I have following class inheritance schema:
object <- A <- B <- Z
Now each class will have public
setup() method, which calls other "private" method
_configure(), which contains loading code that I don't want to clutter up
setup(). The point is to make every class "know" how to set itself up, and do it before other executions.
So what I want when calling setup on Z's instance is to run both A's setup and B's setup (order is not particularly important now), while each setup using _configure as defined in its own class.
Now following script
#!/usr/bin/python class A(object): def __init__(self): self.configured =  self.set_up =  def _configure(self): self.configured.append("A") def setup(self): self._configure() # calls B._configure()! self.set_up.append("A") class B(A): def _configure(self): self.configured.append("B") def setup(self): super(B, self).setup() self._configure() self.set_up.append("B") class Z(B): pass if __name__ == "__main__": z = Z() z.setup() print "configured: %s" % z.configured print "set up: %s" % z.set_up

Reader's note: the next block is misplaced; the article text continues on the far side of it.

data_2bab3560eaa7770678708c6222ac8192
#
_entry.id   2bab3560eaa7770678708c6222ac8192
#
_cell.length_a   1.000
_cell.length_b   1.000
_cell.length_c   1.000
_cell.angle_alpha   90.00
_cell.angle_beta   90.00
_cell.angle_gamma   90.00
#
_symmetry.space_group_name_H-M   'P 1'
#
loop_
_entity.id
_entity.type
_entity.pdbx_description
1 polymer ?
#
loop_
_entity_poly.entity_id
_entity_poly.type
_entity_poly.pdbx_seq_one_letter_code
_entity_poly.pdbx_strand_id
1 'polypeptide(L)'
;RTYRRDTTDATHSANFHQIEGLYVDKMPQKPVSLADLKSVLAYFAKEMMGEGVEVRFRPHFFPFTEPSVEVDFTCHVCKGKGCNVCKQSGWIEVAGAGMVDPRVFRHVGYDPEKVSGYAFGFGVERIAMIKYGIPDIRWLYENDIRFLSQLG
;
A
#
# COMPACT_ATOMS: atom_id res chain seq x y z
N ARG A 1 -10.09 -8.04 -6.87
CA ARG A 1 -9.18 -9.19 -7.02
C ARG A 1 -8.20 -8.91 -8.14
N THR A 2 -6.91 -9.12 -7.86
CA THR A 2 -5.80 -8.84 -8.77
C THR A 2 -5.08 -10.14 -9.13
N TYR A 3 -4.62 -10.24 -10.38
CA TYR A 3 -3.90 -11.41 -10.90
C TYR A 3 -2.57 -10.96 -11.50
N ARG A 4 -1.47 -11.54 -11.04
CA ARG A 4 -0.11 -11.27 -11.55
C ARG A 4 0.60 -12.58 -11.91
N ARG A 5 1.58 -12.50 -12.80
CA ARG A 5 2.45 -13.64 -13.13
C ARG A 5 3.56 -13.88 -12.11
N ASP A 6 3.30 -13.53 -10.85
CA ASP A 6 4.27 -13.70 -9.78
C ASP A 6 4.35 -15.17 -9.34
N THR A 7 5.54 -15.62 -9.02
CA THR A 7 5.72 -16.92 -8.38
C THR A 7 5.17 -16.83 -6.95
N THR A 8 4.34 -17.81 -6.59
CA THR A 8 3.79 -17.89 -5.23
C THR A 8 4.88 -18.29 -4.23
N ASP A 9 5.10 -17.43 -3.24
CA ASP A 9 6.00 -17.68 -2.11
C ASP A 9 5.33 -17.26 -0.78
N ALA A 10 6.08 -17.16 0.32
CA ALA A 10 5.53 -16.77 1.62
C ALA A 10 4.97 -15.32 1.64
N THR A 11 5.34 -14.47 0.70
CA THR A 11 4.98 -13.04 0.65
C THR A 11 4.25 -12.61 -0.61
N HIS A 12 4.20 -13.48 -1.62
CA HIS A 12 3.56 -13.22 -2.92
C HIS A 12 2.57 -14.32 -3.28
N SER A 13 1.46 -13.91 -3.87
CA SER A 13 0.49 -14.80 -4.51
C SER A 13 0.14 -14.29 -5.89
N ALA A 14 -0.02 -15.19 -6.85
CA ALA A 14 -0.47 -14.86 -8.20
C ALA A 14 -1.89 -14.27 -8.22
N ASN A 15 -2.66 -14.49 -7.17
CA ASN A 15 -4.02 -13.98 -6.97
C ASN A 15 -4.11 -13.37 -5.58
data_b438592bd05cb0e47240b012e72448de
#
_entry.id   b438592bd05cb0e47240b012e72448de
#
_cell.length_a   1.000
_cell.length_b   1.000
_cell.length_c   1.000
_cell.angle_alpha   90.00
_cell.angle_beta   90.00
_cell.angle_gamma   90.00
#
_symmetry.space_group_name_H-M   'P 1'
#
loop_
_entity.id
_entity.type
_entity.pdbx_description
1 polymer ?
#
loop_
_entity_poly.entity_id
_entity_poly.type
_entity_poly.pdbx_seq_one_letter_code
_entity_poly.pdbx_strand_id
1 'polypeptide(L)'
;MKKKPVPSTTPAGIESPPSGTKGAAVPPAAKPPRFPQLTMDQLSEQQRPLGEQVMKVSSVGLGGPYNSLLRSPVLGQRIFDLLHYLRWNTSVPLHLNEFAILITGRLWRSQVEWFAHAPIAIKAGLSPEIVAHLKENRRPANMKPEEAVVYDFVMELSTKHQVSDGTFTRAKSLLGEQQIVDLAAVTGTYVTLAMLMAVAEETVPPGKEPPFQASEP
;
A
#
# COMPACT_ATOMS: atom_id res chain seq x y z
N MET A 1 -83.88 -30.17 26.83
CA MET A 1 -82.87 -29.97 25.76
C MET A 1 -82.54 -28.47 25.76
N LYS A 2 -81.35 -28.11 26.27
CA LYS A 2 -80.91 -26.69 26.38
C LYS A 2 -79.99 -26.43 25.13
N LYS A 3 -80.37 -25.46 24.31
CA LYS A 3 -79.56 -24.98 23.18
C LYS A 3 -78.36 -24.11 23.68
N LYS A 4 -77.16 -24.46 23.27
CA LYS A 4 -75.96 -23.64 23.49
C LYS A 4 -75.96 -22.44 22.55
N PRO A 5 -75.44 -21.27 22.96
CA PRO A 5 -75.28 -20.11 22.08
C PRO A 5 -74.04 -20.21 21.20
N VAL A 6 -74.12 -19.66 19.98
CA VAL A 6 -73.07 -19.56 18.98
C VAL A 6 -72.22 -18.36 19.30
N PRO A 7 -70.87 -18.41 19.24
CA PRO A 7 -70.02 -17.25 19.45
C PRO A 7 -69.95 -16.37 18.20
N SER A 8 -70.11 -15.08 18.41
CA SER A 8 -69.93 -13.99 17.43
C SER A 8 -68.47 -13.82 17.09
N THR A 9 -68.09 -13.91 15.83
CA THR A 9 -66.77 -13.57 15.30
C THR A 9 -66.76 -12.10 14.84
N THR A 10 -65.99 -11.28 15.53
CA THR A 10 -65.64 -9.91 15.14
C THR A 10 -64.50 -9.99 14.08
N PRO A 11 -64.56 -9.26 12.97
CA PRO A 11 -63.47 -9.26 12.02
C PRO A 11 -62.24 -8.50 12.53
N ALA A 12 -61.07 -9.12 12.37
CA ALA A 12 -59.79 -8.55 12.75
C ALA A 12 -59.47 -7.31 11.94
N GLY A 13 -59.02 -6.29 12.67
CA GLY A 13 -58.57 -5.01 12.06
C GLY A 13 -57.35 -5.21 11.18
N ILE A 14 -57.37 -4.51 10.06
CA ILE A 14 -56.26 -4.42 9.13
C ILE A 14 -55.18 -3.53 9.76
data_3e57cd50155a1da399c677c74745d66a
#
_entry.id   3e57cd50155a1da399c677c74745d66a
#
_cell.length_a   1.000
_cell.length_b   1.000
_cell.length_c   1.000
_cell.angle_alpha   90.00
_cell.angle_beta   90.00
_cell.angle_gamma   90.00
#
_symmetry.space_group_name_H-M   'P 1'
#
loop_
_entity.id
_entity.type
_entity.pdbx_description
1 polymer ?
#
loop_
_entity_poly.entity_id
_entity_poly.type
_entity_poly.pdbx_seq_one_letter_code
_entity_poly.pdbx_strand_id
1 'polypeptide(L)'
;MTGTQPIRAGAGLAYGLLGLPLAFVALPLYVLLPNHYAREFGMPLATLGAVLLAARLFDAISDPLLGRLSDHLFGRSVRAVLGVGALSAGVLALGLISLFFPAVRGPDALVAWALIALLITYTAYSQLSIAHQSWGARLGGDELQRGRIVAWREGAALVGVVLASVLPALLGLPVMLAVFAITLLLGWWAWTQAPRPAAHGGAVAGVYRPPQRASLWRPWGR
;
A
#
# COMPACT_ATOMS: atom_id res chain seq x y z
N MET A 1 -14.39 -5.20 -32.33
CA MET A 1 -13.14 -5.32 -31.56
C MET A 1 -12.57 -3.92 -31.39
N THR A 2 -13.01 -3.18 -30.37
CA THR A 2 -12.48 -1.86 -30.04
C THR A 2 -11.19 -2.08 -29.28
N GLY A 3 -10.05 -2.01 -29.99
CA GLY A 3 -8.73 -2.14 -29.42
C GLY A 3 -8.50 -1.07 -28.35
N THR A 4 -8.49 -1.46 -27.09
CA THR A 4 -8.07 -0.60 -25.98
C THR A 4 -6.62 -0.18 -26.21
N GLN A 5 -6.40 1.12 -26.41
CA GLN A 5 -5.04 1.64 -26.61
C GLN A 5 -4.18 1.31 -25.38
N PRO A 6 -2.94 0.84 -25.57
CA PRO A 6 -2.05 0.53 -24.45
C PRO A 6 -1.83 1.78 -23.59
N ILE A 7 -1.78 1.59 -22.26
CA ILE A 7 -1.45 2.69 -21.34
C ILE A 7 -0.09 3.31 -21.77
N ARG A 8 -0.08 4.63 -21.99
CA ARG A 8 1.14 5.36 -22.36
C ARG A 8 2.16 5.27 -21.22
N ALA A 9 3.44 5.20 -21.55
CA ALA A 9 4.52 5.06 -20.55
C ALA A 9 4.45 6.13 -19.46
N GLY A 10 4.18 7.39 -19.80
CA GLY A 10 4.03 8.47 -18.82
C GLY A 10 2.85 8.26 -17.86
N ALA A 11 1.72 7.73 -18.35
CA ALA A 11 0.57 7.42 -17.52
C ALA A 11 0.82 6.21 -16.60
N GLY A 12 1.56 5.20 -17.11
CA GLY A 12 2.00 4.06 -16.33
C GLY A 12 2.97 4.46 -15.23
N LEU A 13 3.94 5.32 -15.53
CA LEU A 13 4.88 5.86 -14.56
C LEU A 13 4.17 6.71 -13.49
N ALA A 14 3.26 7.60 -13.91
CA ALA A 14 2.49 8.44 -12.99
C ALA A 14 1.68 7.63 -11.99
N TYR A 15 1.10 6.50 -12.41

B._configure() twice, therefore returns
me@here:~$ ./t.py configured: ['B', 'B'] set up: ['A', 'B'] me@here:~$
configured: ['A', 'B']....
Could somebody explain this to me? How should I make sure that
Workaround: What worked for now was replacing
A._configure(self), but that seems ugly and non-OOP: now each class that could be potentially inherited should repeat its name with every method call? Where is the beauty and brevity of